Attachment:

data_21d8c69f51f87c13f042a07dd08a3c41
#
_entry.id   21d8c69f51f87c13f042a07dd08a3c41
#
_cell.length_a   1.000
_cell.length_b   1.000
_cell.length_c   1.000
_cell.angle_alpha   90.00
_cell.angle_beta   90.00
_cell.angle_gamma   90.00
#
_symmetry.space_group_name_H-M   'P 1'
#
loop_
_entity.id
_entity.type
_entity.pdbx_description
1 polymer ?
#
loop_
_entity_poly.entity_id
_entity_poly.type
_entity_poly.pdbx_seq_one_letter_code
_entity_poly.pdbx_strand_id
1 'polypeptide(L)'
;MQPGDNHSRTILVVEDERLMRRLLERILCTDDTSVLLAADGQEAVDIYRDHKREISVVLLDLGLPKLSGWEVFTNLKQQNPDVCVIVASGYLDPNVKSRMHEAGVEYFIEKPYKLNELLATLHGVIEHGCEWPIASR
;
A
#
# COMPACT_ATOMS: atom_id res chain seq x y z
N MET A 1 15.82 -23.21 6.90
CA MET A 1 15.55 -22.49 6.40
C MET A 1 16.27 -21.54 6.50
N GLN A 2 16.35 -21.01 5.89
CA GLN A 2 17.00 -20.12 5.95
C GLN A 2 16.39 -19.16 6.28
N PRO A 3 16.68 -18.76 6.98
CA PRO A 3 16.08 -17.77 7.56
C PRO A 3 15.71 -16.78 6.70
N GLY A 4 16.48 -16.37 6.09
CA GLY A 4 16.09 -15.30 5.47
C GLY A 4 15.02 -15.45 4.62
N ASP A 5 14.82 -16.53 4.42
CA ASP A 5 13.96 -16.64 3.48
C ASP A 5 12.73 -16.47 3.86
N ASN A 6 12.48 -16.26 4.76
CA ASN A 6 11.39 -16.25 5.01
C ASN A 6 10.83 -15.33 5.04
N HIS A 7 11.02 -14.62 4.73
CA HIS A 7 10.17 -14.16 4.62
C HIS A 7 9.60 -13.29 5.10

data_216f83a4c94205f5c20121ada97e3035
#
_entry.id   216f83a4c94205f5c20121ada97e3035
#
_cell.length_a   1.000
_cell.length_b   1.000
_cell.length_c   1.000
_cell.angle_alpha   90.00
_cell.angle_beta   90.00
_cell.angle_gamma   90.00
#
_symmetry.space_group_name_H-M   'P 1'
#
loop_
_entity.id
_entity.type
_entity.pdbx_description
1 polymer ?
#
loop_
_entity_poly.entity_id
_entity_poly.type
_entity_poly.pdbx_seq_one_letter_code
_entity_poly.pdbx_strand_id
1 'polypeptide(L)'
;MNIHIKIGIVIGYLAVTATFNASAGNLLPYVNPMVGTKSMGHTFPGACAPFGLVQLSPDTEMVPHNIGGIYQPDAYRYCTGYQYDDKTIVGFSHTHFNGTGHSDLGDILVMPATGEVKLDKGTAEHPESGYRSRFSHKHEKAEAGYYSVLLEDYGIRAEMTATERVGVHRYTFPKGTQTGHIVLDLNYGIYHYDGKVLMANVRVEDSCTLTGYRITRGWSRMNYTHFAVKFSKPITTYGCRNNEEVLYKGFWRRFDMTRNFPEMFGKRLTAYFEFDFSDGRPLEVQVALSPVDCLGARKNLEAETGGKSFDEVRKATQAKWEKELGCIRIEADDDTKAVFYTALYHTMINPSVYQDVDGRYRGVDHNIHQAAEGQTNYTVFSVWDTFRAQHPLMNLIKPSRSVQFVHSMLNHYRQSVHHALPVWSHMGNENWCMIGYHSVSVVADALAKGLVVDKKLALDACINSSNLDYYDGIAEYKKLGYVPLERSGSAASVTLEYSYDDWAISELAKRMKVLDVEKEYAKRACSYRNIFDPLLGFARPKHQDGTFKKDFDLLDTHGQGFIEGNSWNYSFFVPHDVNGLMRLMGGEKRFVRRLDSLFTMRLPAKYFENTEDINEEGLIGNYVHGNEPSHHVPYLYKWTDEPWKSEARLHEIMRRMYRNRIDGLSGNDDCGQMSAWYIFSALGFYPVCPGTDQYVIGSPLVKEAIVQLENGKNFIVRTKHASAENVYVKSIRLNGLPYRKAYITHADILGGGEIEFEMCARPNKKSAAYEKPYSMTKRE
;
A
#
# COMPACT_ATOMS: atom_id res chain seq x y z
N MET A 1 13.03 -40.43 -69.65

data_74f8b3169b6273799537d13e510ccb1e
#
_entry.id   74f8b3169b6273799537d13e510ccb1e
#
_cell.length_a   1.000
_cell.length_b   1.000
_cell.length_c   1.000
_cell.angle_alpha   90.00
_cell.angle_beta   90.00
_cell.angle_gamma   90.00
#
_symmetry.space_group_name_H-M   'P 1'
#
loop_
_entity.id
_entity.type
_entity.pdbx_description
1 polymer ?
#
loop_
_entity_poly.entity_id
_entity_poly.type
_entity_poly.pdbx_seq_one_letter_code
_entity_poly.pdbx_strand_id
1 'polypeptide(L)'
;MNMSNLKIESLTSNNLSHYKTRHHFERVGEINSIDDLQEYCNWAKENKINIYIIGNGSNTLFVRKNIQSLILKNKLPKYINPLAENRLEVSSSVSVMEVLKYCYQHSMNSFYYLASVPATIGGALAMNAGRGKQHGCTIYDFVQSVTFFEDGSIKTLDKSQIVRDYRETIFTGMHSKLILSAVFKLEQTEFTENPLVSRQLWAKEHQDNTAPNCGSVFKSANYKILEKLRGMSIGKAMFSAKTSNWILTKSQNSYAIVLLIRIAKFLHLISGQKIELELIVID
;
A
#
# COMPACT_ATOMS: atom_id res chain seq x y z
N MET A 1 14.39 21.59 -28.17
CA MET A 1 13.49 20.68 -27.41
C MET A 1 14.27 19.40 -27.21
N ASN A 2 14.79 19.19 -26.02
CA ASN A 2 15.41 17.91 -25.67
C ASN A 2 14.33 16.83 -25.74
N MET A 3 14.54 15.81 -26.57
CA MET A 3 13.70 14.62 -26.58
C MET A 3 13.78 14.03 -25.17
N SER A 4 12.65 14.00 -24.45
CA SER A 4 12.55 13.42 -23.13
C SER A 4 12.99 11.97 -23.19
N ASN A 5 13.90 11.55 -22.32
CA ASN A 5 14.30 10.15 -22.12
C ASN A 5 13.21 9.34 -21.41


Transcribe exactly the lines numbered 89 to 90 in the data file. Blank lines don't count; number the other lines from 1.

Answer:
_cell.length_c   1.000
_cell.angle_alpha   90.00